If you’ve ever heard of the term, you may be wondering what is dry camping! In this article, we answer this along with the pros and cons of dry camping!
Having an RV or camper van instead of a tent has several advantages, including the fact that you can go anywhere you want.
Self-contained camping units, these vehicles have many of the same features as a regular residence. There is a comfortable bed with a real mattress, a full-sized kitchen, and sometimes even a bathroom.
Having all of these amenities added into your home-on-wheels means you may not need the ones you’d find at a standard campground, and, consequently, your options for adventures are largely unrestricted. This, in essence, is what dry camping is all about.
In this guide, we will discuss everything you need to know about dry camping and why we think it is such an entertaining and exciting experience, especially if you’ve never been all that partial to normal camping, but still feel the urge to explore.
The Definition Of Dry Camping – What Does Dry Camping Mean
Dry camping, or “boondocking”, as it’s often called, entails camping outside a conventional campground without hookups to electricity or water.
Dry campers often set up camp free of charge on public land, but boondocking is also frequently associated with camping on private lands (ideally with the owner’s express permission).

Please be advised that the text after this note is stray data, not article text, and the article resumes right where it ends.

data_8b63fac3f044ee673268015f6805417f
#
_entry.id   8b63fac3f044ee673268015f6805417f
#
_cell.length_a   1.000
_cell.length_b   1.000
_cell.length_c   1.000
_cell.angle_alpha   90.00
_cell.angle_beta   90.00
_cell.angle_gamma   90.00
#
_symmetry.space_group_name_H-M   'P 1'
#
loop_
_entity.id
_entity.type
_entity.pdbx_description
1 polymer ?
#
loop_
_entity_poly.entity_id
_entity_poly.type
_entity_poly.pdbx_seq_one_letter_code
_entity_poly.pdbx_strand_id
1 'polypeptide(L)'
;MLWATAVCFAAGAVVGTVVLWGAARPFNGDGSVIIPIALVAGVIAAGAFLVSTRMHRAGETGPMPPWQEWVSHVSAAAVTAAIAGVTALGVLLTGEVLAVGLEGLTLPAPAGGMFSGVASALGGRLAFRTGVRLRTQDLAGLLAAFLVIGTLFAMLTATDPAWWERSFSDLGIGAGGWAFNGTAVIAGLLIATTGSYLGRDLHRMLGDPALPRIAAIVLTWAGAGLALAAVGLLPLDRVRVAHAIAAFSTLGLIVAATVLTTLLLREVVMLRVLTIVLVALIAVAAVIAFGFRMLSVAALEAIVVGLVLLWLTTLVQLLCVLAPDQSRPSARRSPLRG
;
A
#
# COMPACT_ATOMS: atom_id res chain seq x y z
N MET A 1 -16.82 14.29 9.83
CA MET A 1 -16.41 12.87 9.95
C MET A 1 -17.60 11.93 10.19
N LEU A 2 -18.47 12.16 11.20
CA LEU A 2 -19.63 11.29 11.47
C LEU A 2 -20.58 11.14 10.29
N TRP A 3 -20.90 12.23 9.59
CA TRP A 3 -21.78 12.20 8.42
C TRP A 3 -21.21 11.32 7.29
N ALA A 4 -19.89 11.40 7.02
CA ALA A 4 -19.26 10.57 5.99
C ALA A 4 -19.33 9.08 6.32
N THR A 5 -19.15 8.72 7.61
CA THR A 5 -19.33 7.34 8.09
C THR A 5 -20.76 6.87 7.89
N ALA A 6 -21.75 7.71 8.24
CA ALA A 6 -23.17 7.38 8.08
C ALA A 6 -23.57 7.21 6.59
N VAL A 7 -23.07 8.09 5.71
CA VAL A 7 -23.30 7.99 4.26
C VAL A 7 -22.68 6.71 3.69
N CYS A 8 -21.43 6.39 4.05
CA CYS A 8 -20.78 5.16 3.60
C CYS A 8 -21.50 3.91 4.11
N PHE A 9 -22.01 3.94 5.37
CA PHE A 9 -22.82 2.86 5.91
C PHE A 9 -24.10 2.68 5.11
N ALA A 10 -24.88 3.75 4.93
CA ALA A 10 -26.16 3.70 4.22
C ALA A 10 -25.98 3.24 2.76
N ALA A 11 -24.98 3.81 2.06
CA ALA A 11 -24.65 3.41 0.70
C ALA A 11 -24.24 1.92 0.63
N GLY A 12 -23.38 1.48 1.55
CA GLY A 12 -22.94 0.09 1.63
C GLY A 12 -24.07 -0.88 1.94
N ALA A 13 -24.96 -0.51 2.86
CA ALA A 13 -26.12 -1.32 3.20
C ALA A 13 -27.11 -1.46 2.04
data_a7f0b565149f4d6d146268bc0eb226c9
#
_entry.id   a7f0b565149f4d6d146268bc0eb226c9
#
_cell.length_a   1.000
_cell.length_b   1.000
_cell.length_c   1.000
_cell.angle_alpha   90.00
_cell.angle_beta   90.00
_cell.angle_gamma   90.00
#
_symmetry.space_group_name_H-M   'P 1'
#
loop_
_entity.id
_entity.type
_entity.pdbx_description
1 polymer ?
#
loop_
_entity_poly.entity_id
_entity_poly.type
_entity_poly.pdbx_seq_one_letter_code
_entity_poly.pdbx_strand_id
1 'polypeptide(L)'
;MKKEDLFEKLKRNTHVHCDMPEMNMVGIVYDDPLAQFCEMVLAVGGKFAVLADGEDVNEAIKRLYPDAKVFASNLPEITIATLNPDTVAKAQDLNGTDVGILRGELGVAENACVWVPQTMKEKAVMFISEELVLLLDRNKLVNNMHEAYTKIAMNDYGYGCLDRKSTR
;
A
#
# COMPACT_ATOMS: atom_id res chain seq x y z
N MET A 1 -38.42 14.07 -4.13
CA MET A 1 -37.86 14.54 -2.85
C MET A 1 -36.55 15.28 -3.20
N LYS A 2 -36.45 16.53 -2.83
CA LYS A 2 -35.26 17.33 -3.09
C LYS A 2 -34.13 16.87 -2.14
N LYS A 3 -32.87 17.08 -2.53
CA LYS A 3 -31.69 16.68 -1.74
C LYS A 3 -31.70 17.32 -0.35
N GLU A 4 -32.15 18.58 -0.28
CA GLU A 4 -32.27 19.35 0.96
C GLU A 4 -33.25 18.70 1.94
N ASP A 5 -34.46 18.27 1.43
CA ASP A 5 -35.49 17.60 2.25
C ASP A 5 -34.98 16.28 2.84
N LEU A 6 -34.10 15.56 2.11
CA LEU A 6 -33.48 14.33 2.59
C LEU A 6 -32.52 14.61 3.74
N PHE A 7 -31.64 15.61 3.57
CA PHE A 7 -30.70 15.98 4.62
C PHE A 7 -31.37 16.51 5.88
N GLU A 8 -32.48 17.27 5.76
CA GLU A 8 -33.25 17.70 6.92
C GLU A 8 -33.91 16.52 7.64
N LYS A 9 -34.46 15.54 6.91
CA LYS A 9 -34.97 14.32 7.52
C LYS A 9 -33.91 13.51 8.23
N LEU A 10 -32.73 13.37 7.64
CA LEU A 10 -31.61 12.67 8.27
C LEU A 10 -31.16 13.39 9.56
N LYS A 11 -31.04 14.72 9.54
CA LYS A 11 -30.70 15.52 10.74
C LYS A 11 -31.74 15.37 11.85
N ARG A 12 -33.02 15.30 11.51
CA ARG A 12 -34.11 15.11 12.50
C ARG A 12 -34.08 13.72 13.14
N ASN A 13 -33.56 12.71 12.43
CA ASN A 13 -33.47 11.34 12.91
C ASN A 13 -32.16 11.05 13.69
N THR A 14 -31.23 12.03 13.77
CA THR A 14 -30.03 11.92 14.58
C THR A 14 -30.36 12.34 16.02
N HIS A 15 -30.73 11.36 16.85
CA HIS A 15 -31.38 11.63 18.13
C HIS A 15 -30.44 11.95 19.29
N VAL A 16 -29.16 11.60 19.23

It regularly involves setting up camp in the parking lots of big-box stores. Walmart and Cabela’s may be among the most popular, but that’s not to say there’s no nature involved with boondocking.
Many people prefer this style of camping because it actually allows them to experience nature more deeply due to the fact you’re never tied to specified camping grounds, but as magical as dry camping can be, it’s not always a choice.
During peak times of the year, camping grounds fill up fast, and if you don’t snag yourself a spot, boondocking may be the only way to keep that trip you’ve been planning alive.
The Positives And Negatives Of Dry Camping
Camping off the grid is an amazing experience and dry camping in an RV can be a ton of fun. You have to be prepared to do everything yourself, but you’ll no doubt enjoy the freedom and solitude.
However, there are obviously some downsides to a dry camp, like the absence of Wi-Fi and electricity. Let’s take a look at both the positives and negatives of this type of camping.
- There is often no charge for it. Camping in an RV, on average, costs between $25 and $80 per night, with private campgrounds and those that are more popular charging more.
- There are fewer restrictions. Dry camping is not designated, which means you can, theoretically, camp anywhere you have the best access to water. Also, you don’t need to book in advance or enter a lottery.
- It’s a little secluded for your needs. This may be the way to go if you wish to go camping with just your closest friends in an untouched wilderness environment.
- It is not always possible to simply park your RV anywhere and camp. It is important to understand all the laws before you dry camp. So, find out where you can and can’t park beforehand.